Posts tagged ‘Happy Birthday’

## Happy Birthday Star Wars

Brink Lindsey reminds me it is the anniversary of the release of the original Star Wars.  I happened to be staying in Century Plaza in LA with my family on the day the movie was release, though I had never heard of it.  It was actually a pretty low-budget movie, and was only released on a few screens.  I got dumped off by my family, who was going shopping, in some theater near UCLA and Century City I can't even remember the name of.  Anyway, I and about 20 other people were in the theater that first day, partly I guess because it was daytime and mid-week.   It is the first and only movie I stayed and watched a second time.  I know this makes me a geek, but it really was a transcendent experience for me, though sadly an experienced unmatched in any of the follow-on movies.

Being one of an extremely small cadre to have seen the first one on opening day (really by accident) I felt compelled to see all the others on opening day, a cycle I completed successfully.

I would argue that for its time, against expectations of its day, the opening 30 seconds after the words stop scrolling may be the most amazing and powerful opening of a film ever (starts at about 2:00 into the clip below).  And don't miss that fine exhibition of Stormtrooper shooting at about 4:31.  Enjoy it again:

And don't miss how Star Wars should have ended.  Priceless:

And if you are not Star Wars'd out, try the Stormtrooper Training Video:

## Happy Birthday Leonhard Euler

Yesterday was apparently the 300th birthday of Leonhard Euler, one of the greatest mathematicians of all time and perhaps the greatest that the average layman has never heard of.

Euler is responsible for so much that is still important to modern mathematics it is hard to pin down his greatest achievement, but most will point to his famous equation that was sort of the unified field theory of mathematics, describing a relationship between all five of math's most important numbers:

$e^{i \pi} + 1 = 0, \,\!$
I learned something the other day that might be interesting to you business and finance folks out there -- the constant "e" was first described by Jacob Bernoulli when he was studying compound interest rates.

Jacob Bernoulli discovered this constant by studying a question about compound interest.

One simple example is an account that starts with $1.00 and pays 100% interest per year. If the interest is credited once, at the end of the year, the value is$2.00; but if the interest is computed and added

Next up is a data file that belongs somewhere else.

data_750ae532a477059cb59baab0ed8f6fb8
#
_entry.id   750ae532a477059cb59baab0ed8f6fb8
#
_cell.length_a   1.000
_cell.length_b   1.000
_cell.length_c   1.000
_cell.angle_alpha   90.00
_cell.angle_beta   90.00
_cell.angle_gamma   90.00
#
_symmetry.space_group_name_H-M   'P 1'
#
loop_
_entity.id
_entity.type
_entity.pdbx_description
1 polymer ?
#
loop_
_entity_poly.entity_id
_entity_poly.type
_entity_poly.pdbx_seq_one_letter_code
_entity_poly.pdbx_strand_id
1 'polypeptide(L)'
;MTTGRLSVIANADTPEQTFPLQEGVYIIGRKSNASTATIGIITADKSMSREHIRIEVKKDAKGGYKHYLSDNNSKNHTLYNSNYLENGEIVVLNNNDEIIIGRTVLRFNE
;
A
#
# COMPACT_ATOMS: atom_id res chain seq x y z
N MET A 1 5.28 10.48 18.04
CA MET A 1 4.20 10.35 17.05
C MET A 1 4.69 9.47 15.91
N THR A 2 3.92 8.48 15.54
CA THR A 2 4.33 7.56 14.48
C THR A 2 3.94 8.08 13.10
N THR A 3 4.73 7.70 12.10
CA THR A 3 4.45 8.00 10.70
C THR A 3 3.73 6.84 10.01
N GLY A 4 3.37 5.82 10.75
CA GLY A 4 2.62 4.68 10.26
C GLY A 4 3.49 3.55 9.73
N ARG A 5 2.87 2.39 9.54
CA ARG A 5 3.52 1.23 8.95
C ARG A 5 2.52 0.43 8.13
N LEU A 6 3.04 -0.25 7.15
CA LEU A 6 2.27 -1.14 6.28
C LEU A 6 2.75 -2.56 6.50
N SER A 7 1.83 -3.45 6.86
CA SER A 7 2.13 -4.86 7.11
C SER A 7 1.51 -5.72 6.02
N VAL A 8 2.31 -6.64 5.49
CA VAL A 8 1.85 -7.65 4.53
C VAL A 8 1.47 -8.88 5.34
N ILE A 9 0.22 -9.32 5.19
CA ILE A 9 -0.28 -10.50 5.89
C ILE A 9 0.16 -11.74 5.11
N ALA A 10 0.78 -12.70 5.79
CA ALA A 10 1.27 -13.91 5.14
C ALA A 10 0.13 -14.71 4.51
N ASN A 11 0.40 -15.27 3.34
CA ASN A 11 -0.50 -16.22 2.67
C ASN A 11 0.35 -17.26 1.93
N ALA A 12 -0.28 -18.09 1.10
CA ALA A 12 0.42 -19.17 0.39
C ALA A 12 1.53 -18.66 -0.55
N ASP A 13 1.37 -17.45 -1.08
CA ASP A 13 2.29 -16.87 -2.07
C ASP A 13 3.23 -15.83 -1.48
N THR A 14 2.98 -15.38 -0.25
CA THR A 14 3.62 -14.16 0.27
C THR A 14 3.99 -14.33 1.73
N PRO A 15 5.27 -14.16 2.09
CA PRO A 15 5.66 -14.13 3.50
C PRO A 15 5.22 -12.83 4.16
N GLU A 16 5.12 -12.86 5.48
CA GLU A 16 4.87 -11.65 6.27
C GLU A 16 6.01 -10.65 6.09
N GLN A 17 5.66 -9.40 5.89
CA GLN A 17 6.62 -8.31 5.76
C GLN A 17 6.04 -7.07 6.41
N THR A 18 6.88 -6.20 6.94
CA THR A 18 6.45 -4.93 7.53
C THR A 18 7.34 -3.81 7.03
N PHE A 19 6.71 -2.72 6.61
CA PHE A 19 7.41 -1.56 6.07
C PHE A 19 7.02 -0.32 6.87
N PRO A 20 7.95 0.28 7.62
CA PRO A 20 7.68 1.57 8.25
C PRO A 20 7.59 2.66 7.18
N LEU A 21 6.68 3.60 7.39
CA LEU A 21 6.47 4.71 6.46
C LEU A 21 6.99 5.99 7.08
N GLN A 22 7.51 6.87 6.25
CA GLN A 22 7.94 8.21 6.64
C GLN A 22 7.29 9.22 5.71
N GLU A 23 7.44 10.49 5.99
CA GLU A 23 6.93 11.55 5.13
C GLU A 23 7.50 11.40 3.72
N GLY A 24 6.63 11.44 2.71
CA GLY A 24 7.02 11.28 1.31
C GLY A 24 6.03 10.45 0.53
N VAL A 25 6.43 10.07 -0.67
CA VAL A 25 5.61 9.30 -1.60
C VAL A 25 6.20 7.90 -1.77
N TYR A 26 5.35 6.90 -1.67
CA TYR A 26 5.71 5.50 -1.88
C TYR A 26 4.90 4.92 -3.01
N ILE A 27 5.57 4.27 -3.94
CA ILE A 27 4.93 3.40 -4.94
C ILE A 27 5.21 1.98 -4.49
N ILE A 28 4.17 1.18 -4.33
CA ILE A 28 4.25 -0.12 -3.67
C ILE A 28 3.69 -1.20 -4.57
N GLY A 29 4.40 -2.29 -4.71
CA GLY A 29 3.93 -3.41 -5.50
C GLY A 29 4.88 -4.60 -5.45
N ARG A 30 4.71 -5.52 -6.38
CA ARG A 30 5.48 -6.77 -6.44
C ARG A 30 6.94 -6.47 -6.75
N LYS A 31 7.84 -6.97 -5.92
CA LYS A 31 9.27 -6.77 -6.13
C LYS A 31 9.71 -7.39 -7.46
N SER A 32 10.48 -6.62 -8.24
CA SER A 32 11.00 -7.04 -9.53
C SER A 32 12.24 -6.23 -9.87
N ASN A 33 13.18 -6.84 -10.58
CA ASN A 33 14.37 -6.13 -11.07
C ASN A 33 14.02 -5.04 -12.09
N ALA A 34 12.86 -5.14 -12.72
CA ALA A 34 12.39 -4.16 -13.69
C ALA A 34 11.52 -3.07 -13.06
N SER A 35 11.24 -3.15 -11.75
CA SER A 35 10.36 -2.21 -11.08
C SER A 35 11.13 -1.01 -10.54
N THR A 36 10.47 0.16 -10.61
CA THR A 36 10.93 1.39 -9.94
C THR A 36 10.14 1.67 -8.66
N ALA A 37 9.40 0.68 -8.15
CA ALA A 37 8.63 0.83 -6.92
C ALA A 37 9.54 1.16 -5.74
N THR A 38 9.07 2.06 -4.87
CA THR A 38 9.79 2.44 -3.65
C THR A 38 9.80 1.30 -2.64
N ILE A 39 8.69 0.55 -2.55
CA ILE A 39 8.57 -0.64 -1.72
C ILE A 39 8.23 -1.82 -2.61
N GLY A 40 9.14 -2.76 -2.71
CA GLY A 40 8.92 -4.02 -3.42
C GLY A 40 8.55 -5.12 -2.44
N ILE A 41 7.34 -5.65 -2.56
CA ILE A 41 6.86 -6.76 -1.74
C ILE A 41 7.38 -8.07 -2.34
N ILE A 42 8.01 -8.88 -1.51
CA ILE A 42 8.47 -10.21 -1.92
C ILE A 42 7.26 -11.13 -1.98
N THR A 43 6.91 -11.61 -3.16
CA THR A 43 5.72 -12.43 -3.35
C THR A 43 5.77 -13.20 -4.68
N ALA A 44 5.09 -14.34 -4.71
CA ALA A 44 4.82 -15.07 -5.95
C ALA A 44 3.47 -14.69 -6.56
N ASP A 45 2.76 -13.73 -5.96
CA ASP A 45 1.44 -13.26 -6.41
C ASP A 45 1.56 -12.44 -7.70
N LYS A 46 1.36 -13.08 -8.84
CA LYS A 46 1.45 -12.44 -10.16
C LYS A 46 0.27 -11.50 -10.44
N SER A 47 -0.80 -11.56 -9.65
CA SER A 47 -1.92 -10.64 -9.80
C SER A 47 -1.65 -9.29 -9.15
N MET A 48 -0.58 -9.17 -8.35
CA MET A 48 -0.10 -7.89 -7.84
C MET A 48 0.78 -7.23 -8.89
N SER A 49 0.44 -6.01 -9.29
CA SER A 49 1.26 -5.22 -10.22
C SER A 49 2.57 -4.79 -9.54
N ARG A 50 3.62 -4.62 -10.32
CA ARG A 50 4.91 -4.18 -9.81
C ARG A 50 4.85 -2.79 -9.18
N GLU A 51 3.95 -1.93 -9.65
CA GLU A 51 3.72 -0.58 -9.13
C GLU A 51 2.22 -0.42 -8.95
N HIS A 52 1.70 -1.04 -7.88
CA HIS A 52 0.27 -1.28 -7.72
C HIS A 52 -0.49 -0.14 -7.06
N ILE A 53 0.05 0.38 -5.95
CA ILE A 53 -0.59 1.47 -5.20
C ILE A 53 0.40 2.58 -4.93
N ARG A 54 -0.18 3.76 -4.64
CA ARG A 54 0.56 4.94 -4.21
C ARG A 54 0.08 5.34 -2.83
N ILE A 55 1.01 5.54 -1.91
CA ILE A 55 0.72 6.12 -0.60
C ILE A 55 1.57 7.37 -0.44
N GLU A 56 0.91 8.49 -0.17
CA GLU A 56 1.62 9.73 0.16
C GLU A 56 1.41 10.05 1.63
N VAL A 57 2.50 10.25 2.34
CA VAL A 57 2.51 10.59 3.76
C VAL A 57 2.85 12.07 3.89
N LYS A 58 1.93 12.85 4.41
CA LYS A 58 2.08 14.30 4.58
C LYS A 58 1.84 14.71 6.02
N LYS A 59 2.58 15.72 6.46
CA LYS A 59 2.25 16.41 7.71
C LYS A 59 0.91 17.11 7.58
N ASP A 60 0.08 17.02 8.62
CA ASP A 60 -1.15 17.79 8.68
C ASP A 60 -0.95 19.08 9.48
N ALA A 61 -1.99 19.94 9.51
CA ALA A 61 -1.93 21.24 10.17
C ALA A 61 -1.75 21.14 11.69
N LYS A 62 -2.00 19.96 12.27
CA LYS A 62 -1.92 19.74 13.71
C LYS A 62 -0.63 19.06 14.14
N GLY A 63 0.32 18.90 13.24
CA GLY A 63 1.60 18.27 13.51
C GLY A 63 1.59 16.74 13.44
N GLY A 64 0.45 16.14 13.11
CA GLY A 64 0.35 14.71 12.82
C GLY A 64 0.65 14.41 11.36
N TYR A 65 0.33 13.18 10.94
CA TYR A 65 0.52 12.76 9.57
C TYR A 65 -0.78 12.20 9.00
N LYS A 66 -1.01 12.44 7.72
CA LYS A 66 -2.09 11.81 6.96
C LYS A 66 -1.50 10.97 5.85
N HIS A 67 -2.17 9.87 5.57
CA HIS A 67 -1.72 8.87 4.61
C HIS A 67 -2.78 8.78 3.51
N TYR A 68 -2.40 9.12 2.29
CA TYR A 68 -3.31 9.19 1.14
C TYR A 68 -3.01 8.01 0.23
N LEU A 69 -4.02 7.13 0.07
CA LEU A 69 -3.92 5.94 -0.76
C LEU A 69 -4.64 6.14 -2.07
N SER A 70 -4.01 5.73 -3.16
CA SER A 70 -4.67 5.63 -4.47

twice in the year, the $1 is multiplied by 1.5 twice, yielding$1.00Ã—1.52 = $2.25. Compounding quarterly yields$1.00Ã—1.254 = $2.4414"¦, and compounding monthly yields$1.00Ã—(1.0833"¦)12 = $2.613035"¦. Bernoulli noticed that this sequence approaches a limit for more and smaller compounding intervals. Compounding weekly yields$2.692597"¦,
while compounding daily yields $2.714567"¦, just two cents more. Using n as the number of compounding intervals, with interest of 1/n in each interval, the limit for large n is the number that came to be known as e; with continuous compounding, the account value will reach$2.7182818"¦. More generally, an account that starts at $1, and yields$(1+R) at simple interest, will yield \$"‰eR with continuous compounding.

In the 20th century, we have gotten in a mind set that math is this strange discipline that lives purely out in the theoretical either.  But we forget that a lot of modern math was invented to solve real-world problems.  Newton invented calculus (yeah, I know, I haven't forgotten Liebnitz) to solve planetary motion problems, and it turns out "e" was invented to work with interest rates.

## Happy Fourth of July

Happy Birthday to the greatestn nation on earth.  I spend a lot of time criticizing our leaders and their policies, but there is no place else I would live.  The US Constitution is still, over two-hundred years after its creation, the greatest single document ever written.  Many other countries since have written constitutions and spilled tons of ink pontificating on theories of government, but none have had similar success in protecting individual rights while creating an environment where every individual can focus their productive energies in whatever direction they choose with generally minimal interference.